funky music. Recorded live in the studio with his touring
band, and a special guest spot with fellow saxophonist
From Maceo's urgent J.B.-flavored opener "Come By And See"
featuring some hot soloing from Candy Dulfer, to the hard-hitting
"Off The Hook"; from the aggressively funky instrumental
"Quick Step" to the raucous organ-driven roadhouse
shuffle "Lady Luck", Maceo's infectious goodfoot grooves
are guaranteed to inspire much sweaty rowdiness on the dance
floor, says Bill Milkowski of the New York Times. Other reviewers
cite this latest offering as Maceo's strongest since Life on
In between his own touring during 2002 Maceo squeezed in time
with Prince and his One Nite Alone tour (US, Europe, and Japan).
The tour received huge critical acclaim and Maceo's presence
excited reviewers and audiences alike.
2003 looks like coming up roses once again, with the new album
receiving heavy attention in Europe and Maceo himself receiving
a Pioneer Award from the Rhythm and Blues Foundation for his
contribution as a sideman to the genre of R & B.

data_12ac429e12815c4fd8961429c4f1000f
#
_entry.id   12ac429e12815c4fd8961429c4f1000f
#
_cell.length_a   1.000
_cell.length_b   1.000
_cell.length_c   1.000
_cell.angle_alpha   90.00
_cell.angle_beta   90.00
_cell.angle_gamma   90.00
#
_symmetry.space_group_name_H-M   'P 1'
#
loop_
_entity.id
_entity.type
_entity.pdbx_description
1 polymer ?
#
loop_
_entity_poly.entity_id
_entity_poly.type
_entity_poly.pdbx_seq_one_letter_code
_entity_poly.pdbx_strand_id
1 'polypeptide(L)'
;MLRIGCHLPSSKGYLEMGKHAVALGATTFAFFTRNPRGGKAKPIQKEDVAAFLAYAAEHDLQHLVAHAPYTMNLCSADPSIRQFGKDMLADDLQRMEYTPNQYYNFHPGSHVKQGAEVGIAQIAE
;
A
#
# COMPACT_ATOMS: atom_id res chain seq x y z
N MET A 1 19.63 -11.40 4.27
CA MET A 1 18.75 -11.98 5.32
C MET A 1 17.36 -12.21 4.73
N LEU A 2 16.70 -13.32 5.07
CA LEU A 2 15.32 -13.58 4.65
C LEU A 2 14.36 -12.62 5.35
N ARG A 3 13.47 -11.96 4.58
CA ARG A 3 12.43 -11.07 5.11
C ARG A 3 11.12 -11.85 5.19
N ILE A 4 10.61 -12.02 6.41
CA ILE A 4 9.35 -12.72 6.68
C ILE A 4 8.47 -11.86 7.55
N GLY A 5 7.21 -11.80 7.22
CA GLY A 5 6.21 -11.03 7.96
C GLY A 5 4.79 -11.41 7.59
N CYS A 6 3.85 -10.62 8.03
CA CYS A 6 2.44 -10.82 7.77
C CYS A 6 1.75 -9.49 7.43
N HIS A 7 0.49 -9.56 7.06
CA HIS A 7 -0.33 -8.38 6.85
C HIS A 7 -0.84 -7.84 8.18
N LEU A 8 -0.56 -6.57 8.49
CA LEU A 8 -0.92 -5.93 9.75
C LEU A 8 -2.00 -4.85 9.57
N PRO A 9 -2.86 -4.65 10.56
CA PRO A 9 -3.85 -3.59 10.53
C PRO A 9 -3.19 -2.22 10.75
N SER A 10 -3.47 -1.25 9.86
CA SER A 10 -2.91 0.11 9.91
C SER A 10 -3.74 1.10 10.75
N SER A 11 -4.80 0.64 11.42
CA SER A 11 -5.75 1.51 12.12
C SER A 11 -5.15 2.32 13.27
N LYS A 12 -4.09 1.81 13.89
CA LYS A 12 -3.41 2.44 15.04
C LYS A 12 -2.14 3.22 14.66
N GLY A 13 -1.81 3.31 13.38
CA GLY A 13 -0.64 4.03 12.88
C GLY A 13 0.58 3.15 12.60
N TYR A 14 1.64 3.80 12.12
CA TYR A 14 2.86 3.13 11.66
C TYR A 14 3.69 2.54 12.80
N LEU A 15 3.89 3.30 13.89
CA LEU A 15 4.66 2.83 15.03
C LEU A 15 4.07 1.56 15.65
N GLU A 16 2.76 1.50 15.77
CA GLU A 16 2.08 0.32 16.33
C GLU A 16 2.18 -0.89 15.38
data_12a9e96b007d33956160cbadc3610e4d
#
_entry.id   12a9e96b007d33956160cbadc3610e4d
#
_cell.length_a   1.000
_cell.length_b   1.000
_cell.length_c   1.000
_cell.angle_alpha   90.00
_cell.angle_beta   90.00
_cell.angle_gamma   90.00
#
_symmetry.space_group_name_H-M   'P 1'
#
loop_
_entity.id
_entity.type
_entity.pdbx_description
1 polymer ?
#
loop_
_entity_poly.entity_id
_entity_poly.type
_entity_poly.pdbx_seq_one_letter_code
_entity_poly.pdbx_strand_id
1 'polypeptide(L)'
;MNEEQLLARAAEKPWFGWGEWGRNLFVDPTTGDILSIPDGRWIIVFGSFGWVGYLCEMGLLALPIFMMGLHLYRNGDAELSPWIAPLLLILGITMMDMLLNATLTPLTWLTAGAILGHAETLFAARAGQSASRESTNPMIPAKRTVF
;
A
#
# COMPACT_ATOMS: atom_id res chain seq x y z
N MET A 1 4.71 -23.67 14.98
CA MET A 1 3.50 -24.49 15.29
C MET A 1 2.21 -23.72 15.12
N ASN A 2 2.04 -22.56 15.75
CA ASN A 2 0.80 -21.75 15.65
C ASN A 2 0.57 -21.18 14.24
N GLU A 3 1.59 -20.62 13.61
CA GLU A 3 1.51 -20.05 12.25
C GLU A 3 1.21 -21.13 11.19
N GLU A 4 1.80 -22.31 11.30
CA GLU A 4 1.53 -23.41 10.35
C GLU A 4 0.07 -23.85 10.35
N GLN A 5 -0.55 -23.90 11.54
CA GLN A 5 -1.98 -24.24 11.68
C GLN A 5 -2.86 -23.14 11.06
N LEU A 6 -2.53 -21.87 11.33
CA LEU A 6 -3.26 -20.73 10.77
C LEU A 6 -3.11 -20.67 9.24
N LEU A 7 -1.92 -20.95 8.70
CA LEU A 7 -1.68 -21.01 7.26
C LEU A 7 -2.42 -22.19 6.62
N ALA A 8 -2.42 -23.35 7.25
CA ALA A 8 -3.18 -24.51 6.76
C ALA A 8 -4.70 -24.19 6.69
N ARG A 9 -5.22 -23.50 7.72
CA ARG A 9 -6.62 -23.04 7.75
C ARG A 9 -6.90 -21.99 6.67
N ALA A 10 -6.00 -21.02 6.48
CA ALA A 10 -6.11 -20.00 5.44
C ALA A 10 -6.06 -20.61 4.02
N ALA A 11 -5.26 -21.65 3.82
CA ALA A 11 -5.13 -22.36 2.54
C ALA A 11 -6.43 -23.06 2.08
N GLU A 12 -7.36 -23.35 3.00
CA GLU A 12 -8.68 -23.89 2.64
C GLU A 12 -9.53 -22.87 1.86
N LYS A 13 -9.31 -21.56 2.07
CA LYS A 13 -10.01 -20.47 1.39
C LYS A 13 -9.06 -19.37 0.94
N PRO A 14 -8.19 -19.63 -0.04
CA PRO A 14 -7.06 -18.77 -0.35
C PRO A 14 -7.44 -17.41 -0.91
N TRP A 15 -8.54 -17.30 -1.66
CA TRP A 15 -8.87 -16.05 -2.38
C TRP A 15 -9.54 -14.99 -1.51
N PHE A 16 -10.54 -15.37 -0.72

Maceo says that during his college years he considered teaching
as a career until he discovered that most musical educators
wanted to be performers, and his love for performing took over,
for which we are all grateful. His contributions - bordering
on creation - to funk have sealed his place in history, as both
a musician and a legend. You could say he became the educator
he set out to be, he just took the slightly longer route.
He's still doing it. And that to me makes a really legendary
Friend and Mistress of Folk, Ani DiFranco.
"...the double bill seemed disparate at first: Funk Saxophonist
Maceo Parker sharing the stage with folkie feminist Ani DiFranco?
Ah, but that's how memorable nights of music are made. The two
artists had lots in common actually: they are both ground-breakers
- Parker for his seminal work with James Brown and George Clinton,
DiFranco for her unique sound and leading role as an independent
record label owner. More to the point, they both believe in
the unmitigated joy and freedom of the funk, not funk as a musical
style per se - though Parker wrote the book on that one- but
funk as a rallying cry, as a way to unleash human potential;
recognize the problem, deal with it then bump it out the door
with a swift shake of the hips. ...he didn't just play songs
he played a set of interconnecting grooves where tunes flowed
into one another like a deep eddying river of funk...His stage
introduction 'Come on Maceo' with every syllable pulled, stretched
and repeated until his name became synonymous with funk... each
parlance was a variation on one big message: give in to the
uplifting power of music. His blowing was timelessly on target,
with a leanness of thought that was the reduced essence of bebop
laid over the skeletal structure of rhythm and blues.... DiFranco
and Parker acted like kids and chipped away at the notion of
musical boundaries..." -Commercial Appeal, Memphis,